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Live Amateur Radio Digital TV Test Transmits Astronaut’s Image from the ISS


Japanese Astronaut Koichi Wakata, KC5ZTA, served as the host for a successful final commissioning pass April 13 for the Amateur Radio on the International Space Station (ARISS) “Ham Video” transmitter and camera. Operating as OR4ISS from the ISS Columbus module, Wakata transmitted digital video and audio, as ground stations in France and Italy tracked the station. The Earth stations received clear video and audio during the approximately 5 minute pass and streamed the signal over the Internet via the British Amateur Television Club (BATC) server. The test used so-called “configuration 4,” on 2395 MHz with ARISS antenna 43.

“This will mark the end of the blank transmissions,” said ARISS Europe Chairman Gaston Bertels, ON4WF. “No decision has been taken yet on the future use of Ham Video. We will keep you informed on any progress.”

In early March, as one of his final actions during his duty tour aboard the International Space Station, NASA Astronaut Mike Hopkins, KF5LJG, installed and commissioned the ARISS Ham Video transmitter and camera. He also was the first member of an ISS crew to transmit his image to Earth using the Amateur Radio digital television (DATV) setup.

The ARISS project, led by ARISS-EU, AMSAT-Italy, and the European Space Agency (ESA), eventually will enhance ARISS school contacts by providing a video and audio downlink plus an audio-only uplink.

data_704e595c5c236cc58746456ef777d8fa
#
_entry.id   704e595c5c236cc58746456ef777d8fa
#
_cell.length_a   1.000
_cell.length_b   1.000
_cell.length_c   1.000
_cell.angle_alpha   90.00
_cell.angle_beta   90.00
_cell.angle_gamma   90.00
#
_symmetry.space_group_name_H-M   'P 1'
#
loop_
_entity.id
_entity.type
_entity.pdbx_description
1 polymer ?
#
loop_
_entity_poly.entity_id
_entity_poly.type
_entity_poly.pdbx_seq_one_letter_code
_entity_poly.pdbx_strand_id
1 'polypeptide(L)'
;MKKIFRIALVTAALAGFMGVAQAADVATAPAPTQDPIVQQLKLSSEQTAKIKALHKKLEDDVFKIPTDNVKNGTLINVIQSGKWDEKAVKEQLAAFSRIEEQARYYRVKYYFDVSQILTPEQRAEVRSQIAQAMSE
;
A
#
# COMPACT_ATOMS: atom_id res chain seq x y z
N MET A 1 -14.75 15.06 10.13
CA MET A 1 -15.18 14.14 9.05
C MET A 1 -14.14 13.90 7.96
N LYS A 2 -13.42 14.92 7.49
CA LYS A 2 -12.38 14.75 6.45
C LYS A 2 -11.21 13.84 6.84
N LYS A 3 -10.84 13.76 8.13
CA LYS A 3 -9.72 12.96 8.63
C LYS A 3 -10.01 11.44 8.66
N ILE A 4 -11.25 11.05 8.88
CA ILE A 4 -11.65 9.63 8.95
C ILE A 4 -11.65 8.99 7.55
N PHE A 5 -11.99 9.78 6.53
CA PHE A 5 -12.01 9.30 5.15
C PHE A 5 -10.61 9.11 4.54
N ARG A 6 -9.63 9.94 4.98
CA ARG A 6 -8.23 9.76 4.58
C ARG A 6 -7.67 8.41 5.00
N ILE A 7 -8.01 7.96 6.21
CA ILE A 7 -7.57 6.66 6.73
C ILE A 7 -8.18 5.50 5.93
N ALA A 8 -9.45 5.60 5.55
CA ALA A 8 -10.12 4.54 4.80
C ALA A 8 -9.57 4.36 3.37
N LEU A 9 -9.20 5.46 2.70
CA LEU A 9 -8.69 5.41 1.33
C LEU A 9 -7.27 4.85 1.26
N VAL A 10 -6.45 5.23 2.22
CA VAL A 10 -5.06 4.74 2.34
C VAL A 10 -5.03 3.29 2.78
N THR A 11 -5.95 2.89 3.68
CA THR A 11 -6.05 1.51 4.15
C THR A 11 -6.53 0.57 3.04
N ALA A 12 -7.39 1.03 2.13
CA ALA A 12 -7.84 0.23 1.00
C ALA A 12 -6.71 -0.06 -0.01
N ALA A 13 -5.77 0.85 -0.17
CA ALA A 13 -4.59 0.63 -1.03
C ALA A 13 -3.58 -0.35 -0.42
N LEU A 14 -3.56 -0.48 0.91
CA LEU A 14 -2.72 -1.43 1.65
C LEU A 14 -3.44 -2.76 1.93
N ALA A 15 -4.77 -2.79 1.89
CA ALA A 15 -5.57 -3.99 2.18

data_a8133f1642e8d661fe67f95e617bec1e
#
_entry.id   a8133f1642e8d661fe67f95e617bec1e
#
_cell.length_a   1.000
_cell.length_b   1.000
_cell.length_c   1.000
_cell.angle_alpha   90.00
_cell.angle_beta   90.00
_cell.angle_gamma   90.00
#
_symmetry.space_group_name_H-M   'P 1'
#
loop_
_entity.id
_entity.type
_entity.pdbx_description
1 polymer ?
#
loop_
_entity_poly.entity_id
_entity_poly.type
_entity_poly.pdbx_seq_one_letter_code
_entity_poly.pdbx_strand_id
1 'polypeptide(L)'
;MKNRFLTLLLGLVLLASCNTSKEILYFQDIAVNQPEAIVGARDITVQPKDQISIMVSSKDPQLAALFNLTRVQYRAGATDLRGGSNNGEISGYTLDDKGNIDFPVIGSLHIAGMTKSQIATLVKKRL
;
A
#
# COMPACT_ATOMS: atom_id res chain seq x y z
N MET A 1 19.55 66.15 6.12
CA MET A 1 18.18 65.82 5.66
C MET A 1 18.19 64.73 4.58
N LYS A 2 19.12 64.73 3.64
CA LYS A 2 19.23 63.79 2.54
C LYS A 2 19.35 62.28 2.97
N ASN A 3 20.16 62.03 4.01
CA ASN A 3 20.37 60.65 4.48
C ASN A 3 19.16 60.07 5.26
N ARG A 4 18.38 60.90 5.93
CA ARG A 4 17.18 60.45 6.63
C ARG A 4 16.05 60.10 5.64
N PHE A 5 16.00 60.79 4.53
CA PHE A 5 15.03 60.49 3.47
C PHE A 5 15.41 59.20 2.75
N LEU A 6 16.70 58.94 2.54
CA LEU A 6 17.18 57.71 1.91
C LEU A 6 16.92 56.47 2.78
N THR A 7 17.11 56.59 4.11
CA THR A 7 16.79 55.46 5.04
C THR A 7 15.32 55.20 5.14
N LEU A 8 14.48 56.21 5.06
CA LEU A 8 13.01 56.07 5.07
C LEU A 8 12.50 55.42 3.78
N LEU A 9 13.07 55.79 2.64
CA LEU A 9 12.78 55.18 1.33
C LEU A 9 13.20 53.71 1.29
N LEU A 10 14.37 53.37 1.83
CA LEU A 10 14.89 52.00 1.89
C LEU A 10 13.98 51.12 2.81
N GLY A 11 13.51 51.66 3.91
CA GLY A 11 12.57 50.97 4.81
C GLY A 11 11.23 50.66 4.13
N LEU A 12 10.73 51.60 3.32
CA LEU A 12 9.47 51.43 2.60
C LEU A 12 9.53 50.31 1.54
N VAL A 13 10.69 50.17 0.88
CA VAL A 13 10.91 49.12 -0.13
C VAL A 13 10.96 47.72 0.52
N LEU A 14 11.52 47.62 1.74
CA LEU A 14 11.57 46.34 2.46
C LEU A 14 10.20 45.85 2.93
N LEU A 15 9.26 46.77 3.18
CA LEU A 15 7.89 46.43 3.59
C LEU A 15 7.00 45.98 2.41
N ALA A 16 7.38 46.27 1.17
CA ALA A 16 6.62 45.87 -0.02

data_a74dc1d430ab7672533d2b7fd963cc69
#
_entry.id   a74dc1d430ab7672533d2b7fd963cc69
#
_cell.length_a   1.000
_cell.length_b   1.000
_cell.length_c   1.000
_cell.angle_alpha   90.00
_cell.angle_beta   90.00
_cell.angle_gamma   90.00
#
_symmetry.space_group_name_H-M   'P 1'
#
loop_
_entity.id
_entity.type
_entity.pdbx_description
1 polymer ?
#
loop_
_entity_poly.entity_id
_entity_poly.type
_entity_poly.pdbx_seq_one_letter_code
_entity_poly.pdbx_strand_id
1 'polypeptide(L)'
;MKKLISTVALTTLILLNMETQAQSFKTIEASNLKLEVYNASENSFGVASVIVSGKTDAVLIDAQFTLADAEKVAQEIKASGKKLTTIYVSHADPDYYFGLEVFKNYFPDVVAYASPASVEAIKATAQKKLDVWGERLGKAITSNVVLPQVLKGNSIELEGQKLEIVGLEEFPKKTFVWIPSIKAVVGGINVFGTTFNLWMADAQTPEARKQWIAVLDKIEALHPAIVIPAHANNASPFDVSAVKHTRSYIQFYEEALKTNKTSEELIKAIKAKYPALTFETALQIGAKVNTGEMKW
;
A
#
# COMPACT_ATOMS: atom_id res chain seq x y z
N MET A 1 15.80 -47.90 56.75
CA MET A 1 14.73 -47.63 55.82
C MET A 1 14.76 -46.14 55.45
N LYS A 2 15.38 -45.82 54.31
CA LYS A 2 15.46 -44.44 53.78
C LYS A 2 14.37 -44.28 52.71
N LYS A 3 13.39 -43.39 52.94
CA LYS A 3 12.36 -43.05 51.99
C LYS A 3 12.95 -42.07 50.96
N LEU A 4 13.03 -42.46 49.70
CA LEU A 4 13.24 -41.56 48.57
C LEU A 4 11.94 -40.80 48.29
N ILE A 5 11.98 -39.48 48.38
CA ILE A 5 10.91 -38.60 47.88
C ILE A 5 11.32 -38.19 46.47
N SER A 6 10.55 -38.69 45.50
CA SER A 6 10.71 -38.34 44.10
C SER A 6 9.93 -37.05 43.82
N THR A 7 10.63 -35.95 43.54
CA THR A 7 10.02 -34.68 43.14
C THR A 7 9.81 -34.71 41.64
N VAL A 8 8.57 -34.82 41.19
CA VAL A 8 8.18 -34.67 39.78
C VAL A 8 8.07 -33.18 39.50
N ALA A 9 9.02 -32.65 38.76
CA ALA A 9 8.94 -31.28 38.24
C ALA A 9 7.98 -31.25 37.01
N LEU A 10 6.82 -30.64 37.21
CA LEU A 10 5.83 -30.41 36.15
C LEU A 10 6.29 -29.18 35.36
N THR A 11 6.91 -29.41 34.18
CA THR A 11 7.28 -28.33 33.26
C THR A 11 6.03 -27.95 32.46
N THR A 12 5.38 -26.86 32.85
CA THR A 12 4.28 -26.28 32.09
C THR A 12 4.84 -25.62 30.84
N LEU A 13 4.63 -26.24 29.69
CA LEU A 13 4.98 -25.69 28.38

Commissioning of the “Ham TV” Amateur Radio DATV system marks the culmination of more than a decade of planning and preparation within ARISS. Although there are no immediate plans to employ Ham TV for educational contacts with schools in North America, ARISS International President Frank Bauer, KA3HDO, said several US radio amateurs are testing this capability.

“If this shows educational value,” he said, “it will be employed in the US.” The Ham Video transmitter has downlink frequencies of 2.422, 2.437, 2.369 and 2.395 GHz in a DVB-S type format (symbol rates of 1.3 Ms/s and 2.0 Ms/s). The two patch antennas, ARISS 41 and ARISS 43, are located on the nadir of the Columbus module. The Ham Video transmitter puts out approximately 10 W EIRP. The camera is a Canon XF-305. — Thanks to ARISS International President Frank Bauer, KA3HDO, and ARISS-EU Chairman Gaston Bertels, ON4WF





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